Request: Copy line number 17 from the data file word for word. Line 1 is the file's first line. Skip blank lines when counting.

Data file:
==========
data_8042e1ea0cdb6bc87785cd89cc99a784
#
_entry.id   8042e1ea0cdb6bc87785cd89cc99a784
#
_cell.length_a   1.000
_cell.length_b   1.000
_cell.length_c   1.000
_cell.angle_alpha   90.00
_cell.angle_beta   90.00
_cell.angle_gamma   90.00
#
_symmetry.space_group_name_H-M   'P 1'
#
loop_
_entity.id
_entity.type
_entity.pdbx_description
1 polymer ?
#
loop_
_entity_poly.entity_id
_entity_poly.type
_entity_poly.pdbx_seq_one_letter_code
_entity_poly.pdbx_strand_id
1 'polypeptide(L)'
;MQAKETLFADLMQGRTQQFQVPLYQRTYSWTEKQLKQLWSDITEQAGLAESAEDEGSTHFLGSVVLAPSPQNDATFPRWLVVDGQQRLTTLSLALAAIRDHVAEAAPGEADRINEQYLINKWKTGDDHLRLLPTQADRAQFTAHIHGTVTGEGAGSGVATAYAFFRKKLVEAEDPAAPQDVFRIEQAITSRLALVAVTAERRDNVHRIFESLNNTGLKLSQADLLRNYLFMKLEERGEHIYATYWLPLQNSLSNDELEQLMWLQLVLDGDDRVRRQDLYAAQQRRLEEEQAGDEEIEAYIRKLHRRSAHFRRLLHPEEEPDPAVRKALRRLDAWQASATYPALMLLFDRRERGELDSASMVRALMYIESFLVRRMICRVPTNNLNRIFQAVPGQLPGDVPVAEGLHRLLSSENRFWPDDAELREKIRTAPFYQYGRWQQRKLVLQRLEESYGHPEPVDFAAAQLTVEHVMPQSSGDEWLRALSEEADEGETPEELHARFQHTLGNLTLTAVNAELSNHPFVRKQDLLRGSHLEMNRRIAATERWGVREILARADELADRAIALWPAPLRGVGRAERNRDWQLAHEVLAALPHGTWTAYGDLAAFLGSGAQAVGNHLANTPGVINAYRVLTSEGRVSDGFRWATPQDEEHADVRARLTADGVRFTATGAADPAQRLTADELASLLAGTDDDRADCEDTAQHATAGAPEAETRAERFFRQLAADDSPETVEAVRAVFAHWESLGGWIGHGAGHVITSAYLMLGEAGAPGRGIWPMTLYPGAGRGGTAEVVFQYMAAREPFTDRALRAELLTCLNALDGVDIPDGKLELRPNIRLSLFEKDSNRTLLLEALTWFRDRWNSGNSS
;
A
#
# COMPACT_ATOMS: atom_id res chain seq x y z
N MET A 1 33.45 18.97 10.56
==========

_entity.pdbx_description